Corps completes decision on renewal of Missouri River commercial dredging permits

Kansas City District, Northwestern Division, U.S. Army Corps of Engineers
Published March 17, 2021

The U.S. Army Corps of Engineers (USACE), Kansas City District has evaluated applications to renew commercial dredging permits for the Missouri River. USACE has renewed permits for six commercial dredging companies currently authorized to extract sand and gravel from the Missouri River.

Their existing permits, which expire April 30, 2021, authorized the extraction up to approximately 5.99 million tons per year. The renewed permits authorize extraction up to approximately 5.75 million tons per year. 

USACE evaluates the potential effects of dredging on the Missouri riverbed in five distinct segments - the St. Joseph, Kansas City, Waverly, Jefferson City and St. Charles segments - and adjusts dredging locations and quantities to maintain stable bed elevations. After the most recent assessment, Kansas City District closed approximately 154 miles of the Missouri River to dredging and limited the quantity at other locations. Areas with stable riverbed elevations remain largely unchanged from previous permits.

The commercial dredgers completed a new survey of the riverbed in 2019 as required by the permits, which can be viewed at

This survey indicated pronounced bed degradation upstream in the St. Joseph and Kansas City segments and less pronounced degradation downstream in the Waverly, Jefferson City, and St. Charles segments. USACE determined reduction in dredging locations and quantities are necessary to protect the public interest, including impacts to navigation, bank stabilization and levees.

The District closed larger dredging locations in the upstream segments due to the more severe degradation. The St. Joseph segment has been closed except for approximately 20 miles, with the quantity limit unchanged. The Kansas City segment has been closed except for 2.4 miles with the quantity limit reduced from 540,000 to 300,000 tons per year. The District has not reduced quantity limits in the remaining segments but has closed locations ranging from 7.5 to 14 miles each. Additionally, the District has created eight new 5-mile reaches with a quantity limit of 300,000 tons.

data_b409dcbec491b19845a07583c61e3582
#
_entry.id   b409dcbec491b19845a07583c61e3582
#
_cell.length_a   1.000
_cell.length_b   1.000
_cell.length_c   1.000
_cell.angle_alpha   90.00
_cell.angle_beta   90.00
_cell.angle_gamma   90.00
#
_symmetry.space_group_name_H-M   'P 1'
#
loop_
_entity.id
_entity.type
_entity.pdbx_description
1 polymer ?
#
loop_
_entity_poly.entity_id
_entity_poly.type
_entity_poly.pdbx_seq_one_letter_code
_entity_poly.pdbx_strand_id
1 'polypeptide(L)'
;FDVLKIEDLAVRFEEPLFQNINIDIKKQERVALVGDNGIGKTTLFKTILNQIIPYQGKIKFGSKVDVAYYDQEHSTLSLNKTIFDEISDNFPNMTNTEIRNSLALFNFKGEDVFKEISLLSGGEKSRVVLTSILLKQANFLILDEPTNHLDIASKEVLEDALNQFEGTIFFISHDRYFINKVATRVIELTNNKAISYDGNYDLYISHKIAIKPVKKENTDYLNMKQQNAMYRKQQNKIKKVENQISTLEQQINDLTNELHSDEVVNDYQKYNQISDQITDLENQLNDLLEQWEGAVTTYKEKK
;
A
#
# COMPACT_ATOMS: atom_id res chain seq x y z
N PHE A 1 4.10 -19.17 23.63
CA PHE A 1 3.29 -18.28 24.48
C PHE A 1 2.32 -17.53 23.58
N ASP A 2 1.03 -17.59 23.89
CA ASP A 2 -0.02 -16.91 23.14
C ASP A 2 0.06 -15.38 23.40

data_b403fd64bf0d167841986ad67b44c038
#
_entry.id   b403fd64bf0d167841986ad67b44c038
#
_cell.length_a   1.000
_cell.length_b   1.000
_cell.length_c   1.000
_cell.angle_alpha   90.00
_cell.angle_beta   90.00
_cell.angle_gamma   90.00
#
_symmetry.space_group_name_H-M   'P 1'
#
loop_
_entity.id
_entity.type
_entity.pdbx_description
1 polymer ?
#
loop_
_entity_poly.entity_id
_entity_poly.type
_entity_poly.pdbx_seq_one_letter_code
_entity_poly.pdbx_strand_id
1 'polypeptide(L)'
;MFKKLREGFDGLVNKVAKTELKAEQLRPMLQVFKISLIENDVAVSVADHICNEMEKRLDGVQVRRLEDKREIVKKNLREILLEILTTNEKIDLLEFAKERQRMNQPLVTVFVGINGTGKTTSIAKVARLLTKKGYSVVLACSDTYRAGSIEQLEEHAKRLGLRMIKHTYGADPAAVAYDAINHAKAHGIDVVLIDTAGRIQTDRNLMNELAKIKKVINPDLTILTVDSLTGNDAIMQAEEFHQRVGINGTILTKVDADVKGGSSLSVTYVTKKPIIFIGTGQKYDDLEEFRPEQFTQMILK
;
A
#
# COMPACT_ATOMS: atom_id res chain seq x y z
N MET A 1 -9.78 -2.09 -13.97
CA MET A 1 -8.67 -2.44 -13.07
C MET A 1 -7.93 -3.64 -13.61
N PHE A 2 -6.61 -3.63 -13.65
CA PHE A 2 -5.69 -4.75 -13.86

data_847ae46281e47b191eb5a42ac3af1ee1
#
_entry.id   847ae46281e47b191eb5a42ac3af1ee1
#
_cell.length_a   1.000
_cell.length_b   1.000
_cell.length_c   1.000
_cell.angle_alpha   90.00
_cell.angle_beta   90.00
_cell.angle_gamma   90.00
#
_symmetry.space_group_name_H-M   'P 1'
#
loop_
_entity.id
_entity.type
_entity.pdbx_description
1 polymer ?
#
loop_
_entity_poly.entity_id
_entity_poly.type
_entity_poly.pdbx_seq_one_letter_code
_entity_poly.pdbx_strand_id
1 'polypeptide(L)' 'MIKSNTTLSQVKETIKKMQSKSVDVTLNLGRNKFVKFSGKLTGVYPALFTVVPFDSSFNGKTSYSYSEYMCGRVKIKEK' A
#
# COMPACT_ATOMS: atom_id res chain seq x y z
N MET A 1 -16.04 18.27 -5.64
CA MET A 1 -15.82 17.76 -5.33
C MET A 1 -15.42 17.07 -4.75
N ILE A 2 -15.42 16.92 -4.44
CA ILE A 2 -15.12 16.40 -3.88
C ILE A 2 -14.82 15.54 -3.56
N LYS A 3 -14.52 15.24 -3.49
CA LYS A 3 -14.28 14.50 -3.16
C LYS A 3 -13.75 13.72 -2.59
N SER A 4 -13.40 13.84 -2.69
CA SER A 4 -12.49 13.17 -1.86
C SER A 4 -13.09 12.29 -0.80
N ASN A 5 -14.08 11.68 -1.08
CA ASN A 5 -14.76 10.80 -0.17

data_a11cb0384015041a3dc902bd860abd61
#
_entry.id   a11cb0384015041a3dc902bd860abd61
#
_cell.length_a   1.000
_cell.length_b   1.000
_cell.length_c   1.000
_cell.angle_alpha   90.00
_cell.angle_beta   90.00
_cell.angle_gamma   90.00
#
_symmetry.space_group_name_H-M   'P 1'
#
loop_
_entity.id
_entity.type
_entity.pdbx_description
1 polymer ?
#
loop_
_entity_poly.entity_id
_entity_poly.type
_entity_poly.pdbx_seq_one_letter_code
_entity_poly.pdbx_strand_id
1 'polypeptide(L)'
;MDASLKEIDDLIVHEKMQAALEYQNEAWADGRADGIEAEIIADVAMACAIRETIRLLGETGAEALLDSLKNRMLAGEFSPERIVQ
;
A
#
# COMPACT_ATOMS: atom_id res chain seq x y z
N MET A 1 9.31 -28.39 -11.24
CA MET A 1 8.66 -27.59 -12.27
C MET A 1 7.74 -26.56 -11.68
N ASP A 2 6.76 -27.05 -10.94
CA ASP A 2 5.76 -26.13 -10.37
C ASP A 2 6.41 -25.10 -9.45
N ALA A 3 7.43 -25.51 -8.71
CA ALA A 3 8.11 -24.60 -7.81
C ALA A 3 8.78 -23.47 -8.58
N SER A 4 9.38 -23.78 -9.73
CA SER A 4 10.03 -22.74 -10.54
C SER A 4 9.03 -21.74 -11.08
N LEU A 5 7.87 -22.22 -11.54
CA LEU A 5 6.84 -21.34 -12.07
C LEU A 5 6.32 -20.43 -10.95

This targeted approach balances the need for the river bed to recover in the most significantly degraded locations, while minimizing industry disruption by opening dredging in locations that will be impacted less.

The permits, if accepted by the dredging companies, will be valid until December 31, 2025. The dredging companies have until April 30, 2021 to appeal the permit decision if they disagree with the terms and conditions.

The Missouri River has been commercially dredged for at least 100 years to supply sand and gravel for concrete and asphalt used in construction and road building. Demand grew as communities along the Missouri River grew and dredging increased from 250,000 tons per year in 1935 to a peak of nearly 9 million tons in 2002.

USACE published a Final Environmental Impact Statement (EIS) on Missouri River Commercial Dredging in the Federal Register on Feb. 25, 2011. The EIS evaluated the potential impacts of private commercial dredging operations in the Missouri River from St. Joseph to St. Louis. The Final EIS identified the Environmentally Preferred Alternative, which authorized a level of dredging that would best protect the biological and physical environment and minimize the negative socioeconomic impacts on the local and regional economy and the sand and gravel industry.

USACE prepared a Record of Decision (ROD) that explained the final agency decision at that time. The ROD considers river conditions over time, and therefore included an Adaptive Management Framework (AMF) that requires regular reassessment of river conditions, and adjustments to commercial dredging permits when necessary. The EIS and ROD for Missouri River commercial dredging can be viewed at: Since the establishment of the permits under the 2011 ROD, annual extraction averaged approximately 3.9 million tons per year.

Kansas City District Public Affairs
Kansas City, Mo.

Release no. 21-014